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July 19, 1978 - Image 27

Resource type:
Text
Publication:
Michigan Daily, 1978-07-19

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The Michigan Daily-Wednesday, July 19, 1978-Page 23
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Gemii, two veterans o fnt h re r air, strum tneir tunes for tne responsive festivai
audiences.
Concerts soothe souls
of weary fair-goers

(Continued fro Page22)
As the East and South University Art
Fair seems to have devolved into
collections of booths which reek of
cloistered insularity, the musical stage
on East U. inspires a block party at-
mosphere which seems to infuse the
performers with spontaneity.
This is highlighted by the "Graceful
arch," a brainchild of the architectural
school that made its first appearance at
last year's fair. It is a network of nylon
material, rope and aluminum tubing
that stretches over East University by
the Physics and Astronomy Building.
Musical activities sponsored by the
Street Art Fair carry on underneath the
huge canopy and on the grassy areas
next to it. On Main Street, Eclipse Jazz
is sponsoring performances in front of
the Apollo Music store.
WIQB, in conjunction with Ann Arbor
Tomorrow, will be holding a non-stop
carnival in Liberty Plaza from 12:00
,onward all four days, including per-
formances by magicians, musicians,
mimes and the like very hour, 800
helium balloons, and live broadcast by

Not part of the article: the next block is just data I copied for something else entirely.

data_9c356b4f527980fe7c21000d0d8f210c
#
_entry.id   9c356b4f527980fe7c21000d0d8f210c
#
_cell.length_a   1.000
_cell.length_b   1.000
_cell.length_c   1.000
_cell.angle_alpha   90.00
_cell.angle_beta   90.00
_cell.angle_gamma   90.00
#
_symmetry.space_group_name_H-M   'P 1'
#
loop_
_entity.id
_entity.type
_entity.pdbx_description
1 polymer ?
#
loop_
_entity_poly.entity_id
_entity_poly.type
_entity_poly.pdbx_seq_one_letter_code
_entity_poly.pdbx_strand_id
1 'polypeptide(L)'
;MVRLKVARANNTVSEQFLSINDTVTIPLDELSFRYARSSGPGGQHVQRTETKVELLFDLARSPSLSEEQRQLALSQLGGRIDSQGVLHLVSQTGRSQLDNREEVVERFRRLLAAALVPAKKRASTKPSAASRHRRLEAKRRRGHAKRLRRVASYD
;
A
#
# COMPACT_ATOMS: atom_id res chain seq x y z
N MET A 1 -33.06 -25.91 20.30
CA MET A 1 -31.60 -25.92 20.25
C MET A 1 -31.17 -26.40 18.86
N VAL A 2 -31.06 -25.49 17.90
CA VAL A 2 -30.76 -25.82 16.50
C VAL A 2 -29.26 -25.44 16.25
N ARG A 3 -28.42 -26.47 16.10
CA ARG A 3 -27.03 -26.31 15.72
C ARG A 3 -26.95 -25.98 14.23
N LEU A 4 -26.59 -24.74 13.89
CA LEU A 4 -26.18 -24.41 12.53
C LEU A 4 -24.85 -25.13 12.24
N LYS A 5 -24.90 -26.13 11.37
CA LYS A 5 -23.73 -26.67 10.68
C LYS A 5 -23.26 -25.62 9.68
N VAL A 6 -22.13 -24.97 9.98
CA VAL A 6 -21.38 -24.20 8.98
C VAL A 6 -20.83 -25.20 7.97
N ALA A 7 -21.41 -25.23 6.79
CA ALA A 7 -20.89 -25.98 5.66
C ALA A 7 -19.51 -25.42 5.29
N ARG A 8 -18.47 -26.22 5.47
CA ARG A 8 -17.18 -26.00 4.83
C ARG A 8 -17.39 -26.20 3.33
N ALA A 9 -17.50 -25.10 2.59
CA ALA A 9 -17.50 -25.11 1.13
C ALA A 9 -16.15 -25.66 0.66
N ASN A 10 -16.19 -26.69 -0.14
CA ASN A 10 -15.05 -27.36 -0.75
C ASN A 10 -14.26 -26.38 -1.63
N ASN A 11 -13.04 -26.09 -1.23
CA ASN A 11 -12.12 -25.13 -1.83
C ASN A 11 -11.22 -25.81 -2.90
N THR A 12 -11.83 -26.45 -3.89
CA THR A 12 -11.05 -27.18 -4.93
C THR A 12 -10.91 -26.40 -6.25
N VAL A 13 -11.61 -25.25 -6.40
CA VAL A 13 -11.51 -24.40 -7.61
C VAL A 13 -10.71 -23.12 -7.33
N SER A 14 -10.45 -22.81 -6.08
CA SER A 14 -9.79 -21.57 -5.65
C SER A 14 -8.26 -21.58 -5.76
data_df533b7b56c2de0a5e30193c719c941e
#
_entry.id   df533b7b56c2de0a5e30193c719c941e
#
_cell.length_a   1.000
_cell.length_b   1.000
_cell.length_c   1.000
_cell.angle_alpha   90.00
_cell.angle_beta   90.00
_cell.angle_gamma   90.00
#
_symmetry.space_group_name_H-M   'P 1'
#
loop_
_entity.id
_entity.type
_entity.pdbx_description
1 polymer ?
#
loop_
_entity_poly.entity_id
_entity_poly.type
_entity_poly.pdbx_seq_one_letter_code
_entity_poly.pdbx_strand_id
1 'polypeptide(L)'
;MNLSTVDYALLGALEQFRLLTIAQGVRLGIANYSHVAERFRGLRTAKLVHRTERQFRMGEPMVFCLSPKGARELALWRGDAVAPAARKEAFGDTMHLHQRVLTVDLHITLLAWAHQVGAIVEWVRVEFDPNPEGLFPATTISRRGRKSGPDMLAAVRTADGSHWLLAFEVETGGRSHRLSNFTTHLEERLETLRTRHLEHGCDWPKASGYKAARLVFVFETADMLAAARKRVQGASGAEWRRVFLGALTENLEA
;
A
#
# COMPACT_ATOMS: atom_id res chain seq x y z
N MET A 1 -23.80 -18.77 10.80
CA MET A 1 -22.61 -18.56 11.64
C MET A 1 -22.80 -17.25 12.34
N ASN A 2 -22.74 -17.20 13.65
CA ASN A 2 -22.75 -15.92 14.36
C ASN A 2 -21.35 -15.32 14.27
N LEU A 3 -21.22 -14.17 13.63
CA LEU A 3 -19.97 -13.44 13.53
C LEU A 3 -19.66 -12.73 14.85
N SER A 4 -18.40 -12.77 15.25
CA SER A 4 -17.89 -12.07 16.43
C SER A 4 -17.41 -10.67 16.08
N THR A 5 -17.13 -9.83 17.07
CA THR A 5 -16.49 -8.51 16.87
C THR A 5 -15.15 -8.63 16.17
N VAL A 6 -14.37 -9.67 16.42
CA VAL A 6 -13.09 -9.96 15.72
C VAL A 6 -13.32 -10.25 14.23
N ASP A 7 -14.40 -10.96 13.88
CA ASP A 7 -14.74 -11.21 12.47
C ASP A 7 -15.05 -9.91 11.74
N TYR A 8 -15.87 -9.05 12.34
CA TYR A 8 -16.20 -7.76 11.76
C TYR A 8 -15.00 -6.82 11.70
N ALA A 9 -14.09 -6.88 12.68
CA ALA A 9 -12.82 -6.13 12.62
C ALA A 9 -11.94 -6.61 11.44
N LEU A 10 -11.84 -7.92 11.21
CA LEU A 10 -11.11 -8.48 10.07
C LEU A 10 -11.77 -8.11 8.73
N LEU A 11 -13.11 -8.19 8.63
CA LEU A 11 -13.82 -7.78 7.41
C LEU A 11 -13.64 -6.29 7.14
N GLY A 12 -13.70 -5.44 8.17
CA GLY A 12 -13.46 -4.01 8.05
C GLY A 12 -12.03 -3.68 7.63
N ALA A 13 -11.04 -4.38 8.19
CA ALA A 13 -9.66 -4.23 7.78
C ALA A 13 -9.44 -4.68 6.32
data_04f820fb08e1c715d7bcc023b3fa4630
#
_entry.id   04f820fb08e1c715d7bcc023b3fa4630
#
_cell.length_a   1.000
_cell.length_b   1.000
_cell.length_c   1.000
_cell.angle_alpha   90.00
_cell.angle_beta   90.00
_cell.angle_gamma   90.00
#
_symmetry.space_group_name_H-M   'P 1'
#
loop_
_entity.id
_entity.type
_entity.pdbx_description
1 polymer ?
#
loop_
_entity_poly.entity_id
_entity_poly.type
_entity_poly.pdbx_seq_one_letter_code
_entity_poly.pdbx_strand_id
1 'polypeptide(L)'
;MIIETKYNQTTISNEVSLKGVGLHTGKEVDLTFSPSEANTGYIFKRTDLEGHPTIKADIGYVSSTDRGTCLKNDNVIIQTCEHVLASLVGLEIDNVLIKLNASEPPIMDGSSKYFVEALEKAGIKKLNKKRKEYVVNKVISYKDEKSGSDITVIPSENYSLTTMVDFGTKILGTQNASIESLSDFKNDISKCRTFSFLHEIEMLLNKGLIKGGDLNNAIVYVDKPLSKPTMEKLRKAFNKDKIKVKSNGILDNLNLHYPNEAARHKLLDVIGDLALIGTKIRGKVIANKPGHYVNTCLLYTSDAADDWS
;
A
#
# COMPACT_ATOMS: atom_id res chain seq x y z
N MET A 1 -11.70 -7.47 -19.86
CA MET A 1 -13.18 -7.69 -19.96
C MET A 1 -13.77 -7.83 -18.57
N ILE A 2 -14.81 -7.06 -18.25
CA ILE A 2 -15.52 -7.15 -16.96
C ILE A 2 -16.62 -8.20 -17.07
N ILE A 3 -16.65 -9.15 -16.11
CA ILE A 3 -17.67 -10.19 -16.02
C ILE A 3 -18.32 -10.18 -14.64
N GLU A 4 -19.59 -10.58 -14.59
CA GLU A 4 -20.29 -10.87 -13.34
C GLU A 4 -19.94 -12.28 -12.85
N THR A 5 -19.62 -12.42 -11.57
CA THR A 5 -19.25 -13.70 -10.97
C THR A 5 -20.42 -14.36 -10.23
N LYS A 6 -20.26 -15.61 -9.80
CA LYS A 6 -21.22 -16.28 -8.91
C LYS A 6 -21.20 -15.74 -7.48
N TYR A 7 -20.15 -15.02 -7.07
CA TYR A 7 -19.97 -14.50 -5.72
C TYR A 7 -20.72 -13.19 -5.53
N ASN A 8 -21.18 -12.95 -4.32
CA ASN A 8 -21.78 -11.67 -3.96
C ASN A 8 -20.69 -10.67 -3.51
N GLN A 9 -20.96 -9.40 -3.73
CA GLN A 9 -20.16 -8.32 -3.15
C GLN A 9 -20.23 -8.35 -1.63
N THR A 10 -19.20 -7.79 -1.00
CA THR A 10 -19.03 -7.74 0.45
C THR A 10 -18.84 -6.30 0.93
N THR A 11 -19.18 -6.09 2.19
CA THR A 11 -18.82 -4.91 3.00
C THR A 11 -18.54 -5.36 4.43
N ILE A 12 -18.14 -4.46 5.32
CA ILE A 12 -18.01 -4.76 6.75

the radio station.
Between the hodge-podge of people
and the outdoor setting, the music
performed often takes on special
qualities far removed from a bar or
nightclub atmosphere. Michael Colone,
a member of the jazz-rock conclave
known as the Prismatic Band, says the
setting "gives people a whole lot more
freedom. It lets them space out more
. . our music is more conducive to
nature and space out-of-doors. We em-
ploy natural sounds like bird sounds
. . . aside from technical problems
we'ye had, it's a gas."
Andy Drelles, another jazz perfor-
mer, says he feels that the crowds in
particular are more spirited than the
typical nightclub audience. He says,
"The crowd seems to get into anything
that's up there." Drelles also feels the
fair is free of the kind of musical
restrictions performers routinely en-
counter in bars. "You can just go
around and play what you want to," he
says.
It's not too difficult to see why
musicians are eager to perform: the
exposure is a great boost to their
careers. With all the talent that had to
be turned down, Lintner claimed "I
think we could do this for three solid
weeks, there's so many good people in
the area and all around."
If one tires of the neo-Woodstock
stage, there is always that mostchar-
minsg o charming traditions, the street

musician. Treading through the crowd
and generally aggregating on one of the
more celebrated corners (East and
South University or State and North
University), these confirmed in-
dividuals at any time may set down
their mandolin or dulcimer case, put
the pieces of "their ax" together, and
crank out an always at least en-
thusiastic flurry of home-grown music.
Past performers include fiddlers and
guitar and banjo pickers, most of whom
can garner a sizeable crowd of
onlookers. 1

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